Na Waqa Drua: A Fijian project to link the past and the present

25 days ago

The computer generated model of the Na Waqa Drua. Photo: Na Waqa Drua

It is planned to become the largest double-hull canoe of its kind.

Fiji - Figure 1
Photo RNZ

The Na Waqa Drua is an exciting story that had been retold over the years, especially amongst our Pacific Islanders.

Stories of the voyaging across the seas on "giant canoes" led to movies and documentaries in the past.

All trying to prove or disapprove what the tales said.

But a Fiji based group have taken it upon themselves to test the stories and the theories by building a canoe and testing it themselves.

That's one side of the focus.

The other, and a critical part, is ensuring that keeping traditional canoe building skills and traditional navigation art for years to come.

Measuring over 100 feet in size, the canoe is expected to be ready for launching in November.

Na Waqa Drua representative Carson Young and traditional builder/navigator Kaiafa Ledua spoke to RNZ Pacific and said there's a lot of reasons why they are getting involved in the project.

Young, an artist and designer, has worked on the Drua design, incorporating what he and the team have learned from their research in the past four years.

He said keeping traditional canoe building and navigational skills alive were inspiration for the group members.

From left to right: Jope Ubitau, Steven Ledua and Biu Veigaravi stand before the build shed structure measuring 36 x 10 metres. Photo: Na Waqa Drua

"We started with the fact we were lamenting over covid that a lot of the skills that we've acquired over the years wasn't really put to use," he said.

"And a lot of what we know is slowly slipping into fables, only because the literature isn't conclusive as to the performance of Waqa Drua. Some say it could carry 300, some 100 or 200. It is something for us to recapture in terms of heritage knowledge embedded in these vessels.

"But it's also again, doing something for the country. Strangely enough, it feels there's nothing personal about it. It seems like a responsibility right from the word go."

Ledua said the opportunity to keep traditional wayfinding skills alive inspires him to be part of building "what no one has ever built or ever seen" in the last 180 years or so.

The Na Waqa Drua project team have a grant of FJ$420,000 given to them by the Pacific African Caribbean Pacific-European Union (ACP-EU) Cultural and Creative Industries grant scheme, which aims to support the national/regional development priorities in the areas of culture and creative industries.

They are working with the Pacific Community on the project, expected to be launched in six months time.

Here is the full interview:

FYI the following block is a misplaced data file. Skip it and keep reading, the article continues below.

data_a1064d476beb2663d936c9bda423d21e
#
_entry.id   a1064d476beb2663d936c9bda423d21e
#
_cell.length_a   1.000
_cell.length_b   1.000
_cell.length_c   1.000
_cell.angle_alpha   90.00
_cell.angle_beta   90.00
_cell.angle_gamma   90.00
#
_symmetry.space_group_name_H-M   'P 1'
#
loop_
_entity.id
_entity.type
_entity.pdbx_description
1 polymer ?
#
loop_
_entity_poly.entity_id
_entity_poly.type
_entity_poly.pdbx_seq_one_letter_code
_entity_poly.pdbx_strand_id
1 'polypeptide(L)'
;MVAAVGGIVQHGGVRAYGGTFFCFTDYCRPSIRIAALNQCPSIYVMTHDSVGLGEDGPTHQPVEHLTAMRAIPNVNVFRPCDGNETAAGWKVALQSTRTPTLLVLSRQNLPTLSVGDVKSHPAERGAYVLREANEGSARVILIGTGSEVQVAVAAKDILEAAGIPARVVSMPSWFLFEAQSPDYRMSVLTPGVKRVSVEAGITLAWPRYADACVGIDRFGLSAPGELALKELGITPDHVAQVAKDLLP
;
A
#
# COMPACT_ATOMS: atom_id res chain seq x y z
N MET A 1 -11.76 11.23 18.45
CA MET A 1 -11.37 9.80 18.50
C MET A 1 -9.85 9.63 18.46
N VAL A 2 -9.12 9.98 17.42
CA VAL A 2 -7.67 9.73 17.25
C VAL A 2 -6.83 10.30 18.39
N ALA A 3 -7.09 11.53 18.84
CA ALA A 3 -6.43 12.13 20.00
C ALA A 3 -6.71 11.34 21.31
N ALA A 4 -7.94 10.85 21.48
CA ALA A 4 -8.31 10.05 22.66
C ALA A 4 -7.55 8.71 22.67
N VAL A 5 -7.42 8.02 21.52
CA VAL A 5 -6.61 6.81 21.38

RNZP: What is the idea behind building the 'Waqa Drua' and why?

CY: We started with the fact we were lamenting over COVID that a lot of the skills that we've acquired over the years wasn't really put to use. And when we look at the voyaging societies across the Pacific, we found that those that flourished were those that actually built canoes. The idea of building something for ourselves was born at that very moment.

And then after giving it some thought we came with different reasons why we should build. The reason we are building something over 100 feet is to put to the test the performance of these vessels. You can't really do it with a Camakau, which is really a canoe with an outrigger. So yeah, one of the Post-build activities is to run what they call an experimental archaeology.

A lot of what we know is slowly slipping into fables, only because the literature isn't conclusive as to the performance of Waqa Drua. Some say it could carry 300, some others say 100 or 200. And then the speed that it could achieve or its performance, in regards to the wind, how many points to the wind it could achieve. So, it is something for us to recapture in terms of heritage knowledge embedded in these vessels.

But it's also again, doing something for the country. Strangely enough, it feels there's nothing personal about it. It seems like a responsibility, right from the get go as to something that should have been done. We just so happen to find ourselves doing something that a lot of people have resonated with and a whole cross section of the community. In essence, we share the excitement, but it's not gonna be easy for us.

We're serious about a creating a Drua renaissance in Fiji. And so we see this being a huge part of it, gathering momentum amongst the traditional builders, sailors here in Fiji, those from Southern Lau, you know, Kabara, Fulaga, Ogea and those islands and then tracing back in time and starting with Nakauvadra and finding those that migrated and ended up in Rewa and Nukutubu.

Fiji - Figure 2
Photo RNZ

Also there is another community with strong traditional building tradition in Kadavu.

These are really exciting for us, but we find that it's important that we honour the legacy and history of these families, just to recognize the historic importance in this area.

RNZP: What backgrounds do you have as a group?

CY: a core group comes from those who started sailing on the Uto ni Yalo, which is a Tuamotu designed double hull canoe. And, you know, I haven't done the calculation, but according to the mate, they reckon that we've sailed around the globe at least two or three times.

It's the type of experience that we have. And then we have Kaiafa Ledua and Moala Tuataha, who built this vessel called Ai Volasiga Vou, which happens to be the exact replica of the Ratu Finau, which was completed in 1913 and is housed in the Fiji museum in Suva.

A university in New Zealand assisted in getting the lines off the Rt Finau and then the 'Ai Volasiga Vou' was built.